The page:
The Vermont Habitat Stamp raised $221,337 in 2022 and leveraged a $228,567 federal match, totaling just under $450,000 for the Vermont Fish and Wildlife Department’s land conservation and habitat improvement efforts, according to a news release from the Agency of Natural Resources May 2.
“This is our second strongest year for the Habitat Stamp since the program was established in 2015,” said Vermont Fish and Wildlife Department Lands and Habitat Program Manager John Austin. “The growing support for habitat conservation and enhancement reflected in healthy Habitat Stamp sales over the past eight years is encouraging.”
The Vermont Habitat Stamp is designed to allow anyone who cares about conservation to help improve habitat for species as diverse as pollinators, songbirds, migratory fish, and large mammals. Habitat Stamp funds go towards both land acquisitions adding to the department’s more than 130,000 acres of Wildlife Management Area (WMA) properties, and implementing habitat improvement projects across the state.
In 2022, the department spent $168,532 from the Habitat Stamp Fund. These dollars contributed to removing dams to increase stream connectivity for brook trout, controlling the spread of invasive plants that diminish the quality of shelter and forage for native insects and birds, and expanding the Otter Creek WMA in Wallingford.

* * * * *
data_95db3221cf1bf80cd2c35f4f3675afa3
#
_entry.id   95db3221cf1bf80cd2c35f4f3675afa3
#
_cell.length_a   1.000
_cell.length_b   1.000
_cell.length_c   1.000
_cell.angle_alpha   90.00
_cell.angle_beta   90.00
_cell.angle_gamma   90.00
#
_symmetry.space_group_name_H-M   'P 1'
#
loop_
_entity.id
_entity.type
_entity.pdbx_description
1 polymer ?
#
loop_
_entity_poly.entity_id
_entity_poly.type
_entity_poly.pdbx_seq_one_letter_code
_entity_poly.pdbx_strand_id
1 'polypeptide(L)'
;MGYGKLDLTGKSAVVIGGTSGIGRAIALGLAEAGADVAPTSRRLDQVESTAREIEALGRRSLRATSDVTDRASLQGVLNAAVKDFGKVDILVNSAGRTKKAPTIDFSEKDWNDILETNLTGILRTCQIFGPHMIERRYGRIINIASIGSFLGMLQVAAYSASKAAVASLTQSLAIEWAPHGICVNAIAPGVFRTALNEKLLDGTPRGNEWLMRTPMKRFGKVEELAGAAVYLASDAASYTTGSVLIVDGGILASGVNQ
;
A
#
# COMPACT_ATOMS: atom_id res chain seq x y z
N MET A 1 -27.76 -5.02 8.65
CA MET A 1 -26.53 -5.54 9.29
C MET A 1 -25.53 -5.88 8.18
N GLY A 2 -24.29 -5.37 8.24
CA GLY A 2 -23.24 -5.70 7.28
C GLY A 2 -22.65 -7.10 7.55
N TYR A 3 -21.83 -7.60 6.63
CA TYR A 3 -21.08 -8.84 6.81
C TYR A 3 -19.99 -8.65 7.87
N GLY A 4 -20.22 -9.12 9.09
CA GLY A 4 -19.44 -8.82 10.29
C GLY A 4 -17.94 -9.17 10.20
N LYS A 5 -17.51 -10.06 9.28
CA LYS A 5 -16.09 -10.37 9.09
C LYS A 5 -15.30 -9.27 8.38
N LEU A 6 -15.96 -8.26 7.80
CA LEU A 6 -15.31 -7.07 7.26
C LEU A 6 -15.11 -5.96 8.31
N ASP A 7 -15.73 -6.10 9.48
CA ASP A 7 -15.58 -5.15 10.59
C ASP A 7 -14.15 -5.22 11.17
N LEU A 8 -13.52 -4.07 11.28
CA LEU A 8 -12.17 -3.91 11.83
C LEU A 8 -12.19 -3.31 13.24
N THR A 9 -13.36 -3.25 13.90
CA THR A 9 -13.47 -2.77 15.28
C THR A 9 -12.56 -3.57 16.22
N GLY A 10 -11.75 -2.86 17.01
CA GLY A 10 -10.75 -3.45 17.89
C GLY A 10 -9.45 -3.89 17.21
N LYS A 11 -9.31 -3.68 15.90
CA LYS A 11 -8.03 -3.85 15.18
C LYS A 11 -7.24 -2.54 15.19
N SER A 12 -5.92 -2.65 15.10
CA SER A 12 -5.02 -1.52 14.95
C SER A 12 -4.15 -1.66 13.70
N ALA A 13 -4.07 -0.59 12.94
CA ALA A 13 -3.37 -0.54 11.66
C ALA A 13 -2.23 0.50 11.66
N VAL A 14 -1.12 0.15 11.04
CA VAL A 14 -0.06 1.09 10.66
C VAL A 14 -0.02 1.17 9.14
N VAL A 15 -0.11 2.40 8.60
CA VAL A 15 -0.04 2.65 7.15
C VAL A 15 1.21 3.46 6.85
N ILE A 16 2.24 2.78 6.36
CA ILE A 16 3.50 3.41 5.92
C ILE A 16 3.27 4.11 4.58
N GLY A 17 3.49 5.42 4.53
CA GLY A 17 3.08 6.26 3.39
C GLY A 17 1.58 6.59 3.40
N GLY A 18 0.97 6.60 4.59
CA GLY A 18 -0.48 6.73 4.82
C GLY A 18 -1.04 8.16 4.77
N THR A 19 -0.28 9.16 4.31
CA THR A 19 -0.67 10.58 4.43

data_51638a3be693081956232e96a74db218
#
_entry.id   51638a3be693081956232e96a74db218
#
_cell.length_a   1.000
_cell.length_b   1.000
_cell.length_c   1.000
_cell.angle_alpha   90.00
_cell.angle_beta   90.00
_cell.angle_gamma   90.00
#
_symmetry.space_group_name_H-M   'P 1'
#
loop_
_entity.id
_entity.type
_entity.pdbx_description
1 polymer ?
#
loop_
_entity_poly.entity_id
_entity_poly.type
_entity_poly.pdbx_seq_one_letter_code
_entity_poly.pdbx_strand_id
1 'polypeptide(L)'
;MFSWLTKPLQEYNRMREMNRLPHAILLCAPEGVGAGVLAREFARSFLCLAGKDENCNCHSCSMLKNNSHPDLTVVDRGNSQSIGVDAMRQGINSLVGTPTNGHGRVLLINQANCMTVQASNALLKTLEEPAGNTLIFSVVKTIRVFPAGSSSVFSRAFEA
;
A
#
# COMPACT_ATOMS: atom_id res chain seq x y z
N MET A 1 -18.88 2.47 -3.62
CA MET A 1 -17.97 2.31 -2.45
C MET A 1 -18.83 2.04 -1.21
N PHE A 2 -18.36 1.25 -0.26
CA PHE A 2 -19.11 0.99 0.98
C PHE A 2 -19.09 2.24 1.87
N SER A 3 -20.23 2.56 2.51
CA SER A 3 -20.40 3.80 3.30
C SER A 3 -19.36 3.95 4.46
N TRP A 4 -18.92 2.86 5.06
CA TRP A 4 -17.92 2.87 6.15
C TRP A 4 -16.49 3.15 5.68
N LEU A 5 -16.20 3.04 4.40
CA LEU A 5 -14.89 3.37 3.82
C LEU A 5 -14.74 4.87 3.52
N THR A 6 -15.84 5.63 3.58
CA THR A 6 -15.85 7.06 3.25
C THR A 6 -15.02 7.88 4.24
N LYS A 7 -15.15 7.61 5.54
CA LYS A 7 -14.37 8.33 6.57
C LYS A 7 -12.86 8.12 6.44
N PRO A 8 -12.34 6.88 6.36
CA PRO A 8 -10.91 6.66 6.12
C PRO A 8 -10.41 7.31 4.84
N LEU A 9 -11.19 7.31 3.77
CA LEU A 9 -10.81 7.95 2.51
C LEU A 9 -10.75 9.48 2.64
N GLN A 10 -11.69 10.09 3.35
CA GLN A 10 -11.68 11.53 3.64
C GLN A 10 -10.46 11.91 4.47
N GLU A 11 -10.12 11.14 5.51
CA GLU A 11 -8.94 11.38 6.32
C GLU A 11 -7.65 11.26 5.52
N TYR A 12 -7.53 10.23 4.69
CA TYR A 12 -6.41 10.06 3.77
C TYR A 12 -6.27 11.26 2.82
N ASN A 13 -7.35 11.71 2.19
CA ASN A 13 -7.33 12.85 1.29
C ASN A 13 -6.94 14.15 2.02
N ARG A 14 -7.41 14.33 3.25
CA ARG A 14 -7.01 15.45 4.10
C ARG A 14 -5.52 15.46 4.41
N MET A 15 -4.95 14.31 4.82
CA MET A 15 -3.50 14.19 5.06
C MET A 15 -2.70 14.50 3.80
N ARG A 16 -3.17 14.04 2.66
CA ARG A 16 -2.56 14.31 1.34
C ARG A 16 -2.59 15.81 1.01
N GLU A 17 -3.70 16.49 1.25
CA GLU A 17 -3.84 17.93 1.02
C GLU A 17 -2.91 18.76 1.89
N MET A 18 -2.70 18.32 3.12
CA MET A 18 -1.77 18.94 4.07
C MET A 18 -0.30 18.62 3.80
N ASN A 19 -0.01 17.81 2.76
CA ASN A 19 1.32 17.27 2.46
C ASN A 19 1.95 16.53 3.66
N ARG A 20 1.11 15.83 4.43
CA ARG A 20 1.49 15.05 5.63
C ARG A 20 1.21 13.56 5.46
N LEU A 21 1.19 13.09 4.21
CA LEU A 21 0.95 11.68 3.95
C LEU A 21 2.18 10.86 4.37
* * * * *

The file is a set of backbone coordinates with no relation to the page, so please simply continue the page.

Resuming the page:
The Habitat Stamp was inspired by Vermont Migratory Waterfowl Stamp and Federal Duck Stamp programs, which raise funds for wetland conservation from waterfowl hunters who are required to display a stamp along with their license. The Habitat Stamp is a way for conservationists who do not typically purchase a hunting, fishing, or trapping license to contribute to the state’s habitat conservation efforts.
“Although we can be proud of the Habitat Stamp Fund’s accomplishments this year, there is still room to grow,” said Austin. “We especially invite Vermonters who do not contribute to conservation by buying a hunting, fishing, or trapping license to consider buying a habitat stamp. It is one of the most direct ways to funnel your dollars to supporting biodiversity in our state.”